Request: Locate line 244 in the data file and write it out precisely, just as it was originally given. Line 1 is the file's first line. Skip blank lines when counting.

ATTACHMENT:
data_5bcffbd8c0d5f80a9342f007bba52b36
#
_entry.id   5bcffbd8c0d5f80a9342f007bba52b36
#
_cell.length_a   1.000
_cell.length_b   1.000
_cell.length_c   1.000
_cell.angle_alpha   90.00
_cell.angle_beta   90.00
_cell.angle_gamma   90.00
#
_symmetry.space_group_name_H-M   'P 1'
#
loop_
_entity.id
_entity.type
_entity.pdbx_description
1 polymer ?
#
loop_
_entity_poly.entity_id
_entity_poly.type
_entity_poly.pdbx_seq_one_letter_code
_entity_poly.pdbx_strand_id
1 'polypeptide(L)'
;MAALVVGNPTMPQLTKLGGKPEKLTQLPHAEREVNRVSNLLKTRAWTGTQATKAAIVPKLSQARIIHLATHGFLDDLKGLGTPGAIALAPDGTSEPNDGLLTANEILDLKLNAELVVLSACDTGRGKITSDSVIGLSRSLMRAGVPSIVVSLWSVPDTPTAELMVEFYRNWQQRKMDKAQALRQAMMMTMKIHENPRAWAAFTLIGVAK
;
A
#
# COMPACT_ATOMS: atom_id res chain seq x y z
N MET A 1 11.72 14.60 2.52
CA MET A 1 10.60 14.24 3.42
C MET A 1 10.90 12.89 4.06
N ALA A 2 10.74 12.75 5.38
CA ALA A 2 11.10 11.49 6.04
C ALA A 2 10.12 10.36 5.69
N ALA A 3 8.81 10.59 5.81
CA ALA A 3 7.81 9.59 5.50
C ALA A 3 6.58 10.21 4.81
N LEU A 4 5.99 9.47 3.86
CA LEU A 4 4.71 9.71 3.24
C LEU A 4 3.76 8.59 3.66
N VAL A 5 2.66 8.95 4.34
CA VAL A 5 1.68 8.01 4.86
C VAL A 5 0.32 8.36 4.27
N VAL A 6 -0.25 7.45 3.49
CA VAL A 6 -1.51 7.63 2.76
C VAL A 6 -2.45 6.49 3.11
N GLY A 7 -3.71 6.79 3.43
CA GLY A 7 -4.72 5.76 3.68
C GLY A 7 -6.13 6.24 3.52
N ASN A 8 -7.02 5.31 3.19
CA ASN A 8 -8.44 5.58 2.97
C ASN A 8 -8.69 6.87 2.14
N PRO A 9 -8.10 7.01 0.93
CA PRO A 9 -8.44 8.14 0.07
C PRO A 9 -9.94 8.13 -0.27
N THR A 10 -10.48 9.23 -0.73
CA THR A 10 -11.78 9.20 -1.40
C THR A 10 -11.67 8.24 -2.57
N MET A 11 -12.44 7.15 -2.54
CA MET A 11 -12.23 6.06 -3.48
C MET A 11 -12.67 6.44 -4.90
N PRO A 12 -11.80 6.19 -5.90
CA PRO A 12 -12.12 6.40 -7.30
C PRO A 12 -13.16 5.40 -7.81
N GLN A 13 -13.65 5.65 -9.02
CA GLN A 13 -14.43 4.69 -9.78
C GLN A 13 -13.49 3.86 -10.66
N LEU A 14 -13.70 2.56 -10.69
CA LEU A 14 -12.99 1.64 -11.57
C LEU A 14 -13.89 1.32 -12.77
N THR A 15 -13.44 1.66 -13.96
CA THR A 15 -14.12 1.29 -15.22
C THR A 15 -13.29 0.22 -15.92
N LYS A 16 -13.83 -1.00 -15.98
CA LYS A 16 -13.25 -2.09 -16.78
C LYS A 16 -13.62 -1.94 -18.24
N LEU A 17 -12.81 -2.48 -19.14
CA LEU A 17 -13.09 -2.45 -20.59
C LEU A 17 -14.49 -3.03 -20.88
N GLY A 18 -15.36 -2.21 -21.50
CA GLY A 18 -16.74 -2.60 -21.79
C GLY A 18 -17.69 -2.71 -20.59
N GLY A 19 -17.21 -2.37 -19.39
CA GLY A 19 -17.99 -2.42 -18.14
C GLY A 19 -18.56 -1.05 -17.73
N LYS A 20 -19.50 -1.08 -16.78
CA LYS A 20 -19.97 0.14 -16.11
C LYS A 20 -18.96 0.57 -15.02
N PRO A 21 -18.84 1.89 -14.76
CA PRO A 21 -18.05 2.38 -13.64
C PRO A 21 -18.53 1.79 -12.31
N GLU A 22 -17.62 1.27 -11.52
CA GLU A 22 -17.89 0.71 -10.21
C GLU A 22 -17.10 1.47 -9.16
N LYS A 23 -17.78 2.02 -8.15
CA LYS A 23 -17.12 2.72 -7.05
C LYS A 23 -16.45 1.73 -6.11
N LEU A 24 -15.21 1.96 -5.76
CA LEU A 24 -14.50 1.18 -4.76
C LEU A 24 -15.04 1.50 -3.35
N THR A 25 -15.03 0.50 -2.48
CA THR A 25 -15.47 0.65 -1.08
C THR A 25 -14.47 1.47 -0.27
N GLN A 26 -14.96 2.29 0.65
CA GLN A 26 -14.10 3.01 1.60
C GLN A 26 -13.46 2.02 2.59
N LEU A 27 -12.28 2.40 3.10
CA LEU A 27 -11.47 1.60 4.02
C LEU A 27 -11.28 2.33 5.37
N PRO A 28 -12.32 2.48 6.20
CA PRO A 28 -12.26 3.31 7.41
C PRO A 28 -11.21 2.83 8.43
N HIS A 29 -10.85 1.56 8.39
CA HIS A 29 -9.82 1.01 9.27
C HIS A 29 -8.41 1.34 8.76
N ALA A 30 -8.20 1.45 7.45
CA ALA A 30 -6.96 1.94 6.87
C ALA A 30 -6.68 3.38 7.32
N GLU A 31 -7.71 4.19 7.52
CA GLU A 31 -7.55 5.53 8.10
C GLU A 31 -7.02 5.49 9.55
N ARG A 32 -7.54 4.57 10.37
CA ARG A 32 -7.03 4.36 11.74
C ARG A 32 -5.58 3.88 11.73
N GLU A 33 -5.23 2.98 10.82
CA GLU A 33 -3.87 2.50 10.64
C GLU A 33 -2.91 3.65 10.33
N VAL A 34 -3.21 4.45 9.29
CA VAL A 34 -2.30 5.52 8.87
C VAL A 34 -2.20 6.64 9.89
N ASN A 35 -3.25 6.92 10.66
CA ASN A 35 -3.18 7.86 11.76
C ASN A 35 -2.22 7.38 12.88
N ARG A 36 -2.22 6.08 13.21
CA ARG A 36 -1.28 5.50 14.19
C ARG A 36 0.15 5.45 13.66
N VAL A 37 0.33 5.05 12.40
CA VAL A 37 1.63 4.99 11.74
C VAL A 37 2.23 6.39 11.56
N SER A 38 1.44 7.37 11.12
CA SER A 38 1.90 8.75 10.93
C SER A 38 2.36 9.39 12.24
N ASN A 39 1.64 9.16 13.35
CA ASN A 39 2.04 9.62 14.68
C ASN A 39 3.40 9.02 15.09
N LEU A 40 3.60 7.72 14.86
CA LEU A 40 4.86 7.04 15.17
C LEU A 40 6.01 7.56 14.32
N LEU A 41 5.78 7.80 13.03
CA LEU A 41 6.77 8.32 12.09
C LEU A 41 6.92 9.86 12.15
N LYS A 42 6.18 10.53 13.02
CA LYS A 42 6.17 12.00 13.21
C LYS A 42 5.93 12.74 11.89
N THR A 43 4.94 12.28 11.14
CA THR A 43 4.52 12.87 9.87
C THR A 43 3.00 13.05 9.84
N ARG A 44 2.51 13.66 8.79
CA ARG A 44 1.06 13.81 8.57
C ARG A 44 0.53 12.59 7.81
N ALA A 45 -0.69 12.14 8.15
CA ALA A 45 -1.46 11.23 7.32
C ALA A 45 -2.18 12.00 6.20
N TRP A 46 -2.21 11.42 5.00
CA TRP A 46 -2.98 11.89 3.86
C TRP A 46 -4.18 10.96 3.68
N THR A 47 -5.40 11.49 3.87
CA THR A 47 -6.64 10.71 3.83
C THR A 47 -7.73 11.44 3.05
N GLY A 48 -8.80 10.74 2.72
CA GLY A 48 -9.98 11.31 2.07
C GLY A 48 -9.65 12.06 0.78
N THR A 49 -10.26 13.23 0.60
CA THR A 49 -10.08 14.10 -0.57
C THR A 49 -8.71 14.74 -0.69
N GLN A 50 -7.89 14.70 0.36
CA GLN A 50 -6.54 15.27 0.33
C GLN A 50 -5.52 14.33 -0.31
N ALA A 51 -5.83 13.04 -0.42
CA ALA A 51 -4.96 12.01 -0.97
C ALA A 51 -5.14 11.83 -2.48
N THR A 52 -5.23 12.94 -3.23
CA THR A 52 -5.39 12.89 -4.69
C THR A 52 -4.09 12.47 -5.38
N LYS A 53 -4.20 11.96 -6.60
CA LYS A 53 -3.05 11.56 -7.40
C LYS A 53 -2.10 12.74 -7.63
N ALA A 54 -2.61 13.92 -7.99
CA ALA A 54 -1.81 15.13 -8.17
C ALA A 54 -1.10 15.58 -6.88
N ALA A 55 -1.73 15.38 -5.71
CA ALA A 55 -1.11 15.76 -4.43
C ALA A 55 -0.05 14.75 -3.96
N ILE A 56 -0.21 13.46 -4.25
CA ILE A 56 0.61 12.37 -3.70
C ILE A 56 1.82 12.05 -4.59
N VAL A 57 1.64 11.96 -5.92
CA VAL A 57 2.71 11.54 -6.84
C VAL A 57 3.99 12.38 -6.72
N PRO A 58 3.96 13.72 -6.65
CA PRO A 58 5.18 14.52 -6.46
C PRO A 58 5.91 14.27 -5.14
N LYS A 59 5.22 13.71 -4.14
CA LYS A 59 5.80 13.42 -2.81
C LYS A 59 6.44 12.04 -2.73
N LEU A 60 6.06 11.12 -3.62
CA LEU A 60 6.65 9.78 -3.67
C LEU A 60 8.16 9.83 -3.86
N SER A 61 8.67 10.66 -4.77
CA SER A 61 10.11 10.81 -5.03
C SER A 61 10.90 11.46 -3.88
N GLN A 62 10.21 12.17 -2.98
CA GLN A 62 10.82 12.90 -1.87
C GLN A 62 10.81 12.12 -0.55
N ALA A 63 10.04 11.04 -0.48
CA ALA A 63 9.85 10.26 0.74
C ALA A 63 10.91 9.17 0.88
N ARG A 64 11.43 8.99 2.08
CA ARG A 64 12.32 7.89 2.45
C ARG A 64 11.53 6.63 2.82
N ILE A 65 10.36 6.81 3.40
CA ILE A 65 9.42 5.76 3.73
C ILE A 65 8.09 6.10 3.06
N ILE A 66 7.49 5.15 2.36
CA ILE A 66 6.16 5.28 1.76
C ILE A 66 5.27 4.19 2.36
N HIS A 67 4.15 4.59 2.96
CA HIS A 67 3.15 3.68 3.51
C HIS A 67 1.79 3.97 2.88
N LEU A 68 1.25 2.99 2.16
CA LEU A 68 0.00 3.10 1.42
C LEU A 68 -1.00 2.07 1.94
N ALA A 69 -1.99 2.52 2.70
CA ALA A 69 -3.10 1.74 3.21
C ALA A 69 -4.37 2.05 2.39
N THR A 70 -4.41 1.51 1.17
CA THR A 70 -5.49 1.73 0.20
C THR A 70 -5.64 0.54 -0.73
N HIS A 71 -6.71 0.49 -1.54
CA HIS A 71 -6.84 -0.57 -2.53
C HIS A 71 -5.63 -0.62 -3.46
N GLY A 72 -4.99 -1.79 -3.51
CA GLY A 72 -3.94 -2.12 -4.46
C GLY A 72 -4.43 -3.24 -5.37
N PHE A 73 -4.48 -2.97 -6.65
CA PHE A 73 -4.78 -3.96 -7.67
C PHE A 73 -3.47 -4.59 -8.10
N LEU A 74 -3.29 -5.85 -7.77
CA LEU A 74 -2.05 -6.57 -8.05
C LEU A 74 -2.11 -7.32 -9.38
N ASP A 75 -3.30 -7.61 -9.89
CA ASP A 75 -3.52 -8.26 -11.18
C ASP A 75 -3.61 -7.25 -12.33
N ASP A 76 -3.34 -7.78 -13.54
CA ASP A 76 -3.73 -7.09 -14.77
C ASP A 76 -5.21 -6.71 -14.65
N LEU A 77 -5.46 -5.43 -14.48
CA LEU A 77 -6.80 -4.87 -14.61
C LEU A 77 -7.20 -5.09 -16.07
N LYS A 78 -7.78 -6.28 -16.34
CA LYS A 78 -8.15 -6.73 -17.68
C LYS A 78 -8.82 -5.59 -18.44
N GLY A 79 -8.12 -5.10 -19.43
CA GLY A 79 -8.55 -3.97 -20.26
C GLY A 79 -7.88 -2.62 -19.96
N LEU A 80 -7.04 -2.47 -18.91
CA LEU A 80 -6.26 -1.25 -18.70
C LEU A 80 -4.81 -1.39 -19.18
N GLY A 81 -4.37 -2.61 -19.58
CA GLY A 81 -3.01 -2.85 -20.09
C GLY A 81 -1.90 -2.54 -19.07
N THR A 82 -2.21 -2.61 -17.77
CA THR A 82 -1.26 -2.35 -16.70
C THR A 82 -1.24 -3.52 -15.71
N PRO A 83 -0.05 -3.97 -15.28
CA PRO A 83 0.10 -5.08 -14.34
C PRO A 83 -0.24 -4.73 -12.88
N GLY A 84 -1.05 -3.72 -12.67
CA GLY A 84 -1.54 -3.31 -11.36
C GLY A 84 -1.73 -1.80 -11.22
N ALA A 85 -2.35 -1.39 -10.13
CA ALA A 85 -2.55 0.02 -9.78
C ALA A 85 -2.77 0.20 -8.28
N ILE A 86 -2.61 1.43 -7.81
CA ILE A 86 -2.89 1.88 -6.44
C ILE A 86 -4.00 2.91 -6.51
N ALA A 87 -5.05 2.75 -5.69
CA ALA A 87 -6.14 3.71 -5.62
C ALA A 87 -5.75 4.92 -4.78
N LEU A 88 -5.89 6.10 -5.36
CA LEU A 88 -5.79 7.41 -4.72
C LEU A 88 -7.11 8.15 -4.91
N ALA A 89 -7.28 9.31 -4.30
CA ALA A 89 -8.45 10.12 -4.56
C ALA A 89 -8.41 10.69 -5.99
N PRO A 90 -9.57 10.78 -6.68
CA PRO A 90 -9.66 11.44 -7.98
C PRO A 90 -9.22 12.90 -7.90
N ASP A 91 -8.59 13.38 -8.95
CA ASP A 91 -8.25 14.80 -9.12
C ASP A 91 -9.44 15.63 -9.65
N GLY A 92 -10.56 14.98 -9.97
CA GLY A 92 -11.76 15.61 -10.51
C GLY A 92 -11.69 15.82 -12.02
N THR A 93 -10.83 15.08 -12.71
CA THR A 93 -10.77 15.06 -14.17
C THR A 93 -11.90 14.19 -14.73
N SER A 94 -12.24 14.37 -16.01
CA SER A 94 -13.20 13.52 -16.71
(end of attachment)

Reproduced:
N GLY A 72 -4.99 -1.79 -3.51